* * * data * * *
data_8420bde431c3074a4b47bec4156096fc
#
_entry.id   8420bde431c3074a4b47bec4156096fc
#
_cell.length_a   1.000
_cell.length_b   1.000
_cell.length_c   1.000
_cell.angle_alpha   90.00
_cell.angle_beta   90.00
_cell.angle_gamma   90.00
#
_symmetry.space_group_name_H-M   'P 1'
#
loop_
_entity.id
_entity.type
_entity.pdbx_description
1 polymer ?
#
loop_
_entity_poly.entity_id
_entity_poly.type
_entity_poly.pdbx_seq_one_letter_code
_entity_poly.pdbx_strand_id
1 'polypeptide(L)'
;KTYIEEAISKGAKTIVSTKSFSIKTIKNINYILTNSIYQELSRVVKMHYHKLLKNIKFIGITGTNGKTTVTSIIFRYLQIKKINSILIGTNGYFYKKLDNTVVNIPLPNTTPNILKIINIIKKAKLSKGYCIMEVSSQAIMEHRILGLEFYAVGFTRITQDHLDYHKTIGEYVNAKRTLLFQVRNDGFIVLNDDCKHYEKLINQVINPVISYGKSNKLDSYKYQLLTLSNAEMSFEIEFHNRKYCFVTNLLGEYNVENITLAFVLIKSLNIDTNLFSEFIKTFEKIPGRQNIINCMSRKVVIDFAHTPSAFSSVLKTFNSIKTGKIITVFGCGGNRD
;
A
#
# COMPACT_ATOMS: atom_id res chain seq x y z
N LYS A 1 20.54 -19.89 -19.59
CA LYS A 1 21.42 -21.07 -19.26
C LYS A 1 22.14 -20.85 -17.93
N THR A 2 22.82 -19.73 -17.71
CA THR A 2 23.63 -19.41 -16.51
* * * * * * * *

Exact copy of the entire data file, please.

data_8420bde431c3074a4b47bec4156096fc
#
_entry.id   8420bde431c3074a4b47bec4156096fc
#
_cell.length_a   1.000
_cell.length_b   1.000
_cell.length_c   1.000
_cell.angle_alpha   90.00
_cell.angle_beta   90.00
_cell.angle_gamma   90.00
#
_symmetry.space_group_name_H-M   'P 1'
#
loop_
_entity.id
_entity.type
_entity.pdbx_description
1 polymer ?
#
loop_
_entity_poly.entity_id
_entity_poly.type
_entity_poly.pdbx_seq_one_letter_code
_entity_poly.pdbx_strand_id
1 'polypeptide(L)'
;KTYIEEAISKGAKTIVSTKSFSIKTIKNINYILTNSIYQELSRVVKMHYHKLLKNIKFIGITGTNGKTTVTSIIFRYLQIKKINSILIGTNGYFYKKLDNTVVNIPLPNTTPNILKIINIIKKAKLSKGYCIMEVSSQAIMEHRILGLEFYAVGFTRITQDHLDYHKTIGEYVNAKRTLLFQVRNDGFIVLNDDCKHYEKLINQVINPVISYGKSNKLDSYKYQLLTLSNAEMSFEIEFHNRKYCFVTNLLGEYNVENITLAFVLIKSLNIDTNLFSEFIKTFEKIPGRQNIINCMSRKVVIDFAHTPSAFSSVLKTFNSIKTGKIITVFGCGGNRD
;
A
#
# COMPACT_ATOMS: atom_id res chain seq x y z
N LYS A 1 20.54 -19.89 -19.59
CA LYS A 1 21.42 -21.07 -19.26
C LYS A 1 22.14 -20.85 -17.93
N THR A 2 22.82 -19.73 -17.71
CA THR A 2 23.63 -19.41 -16.51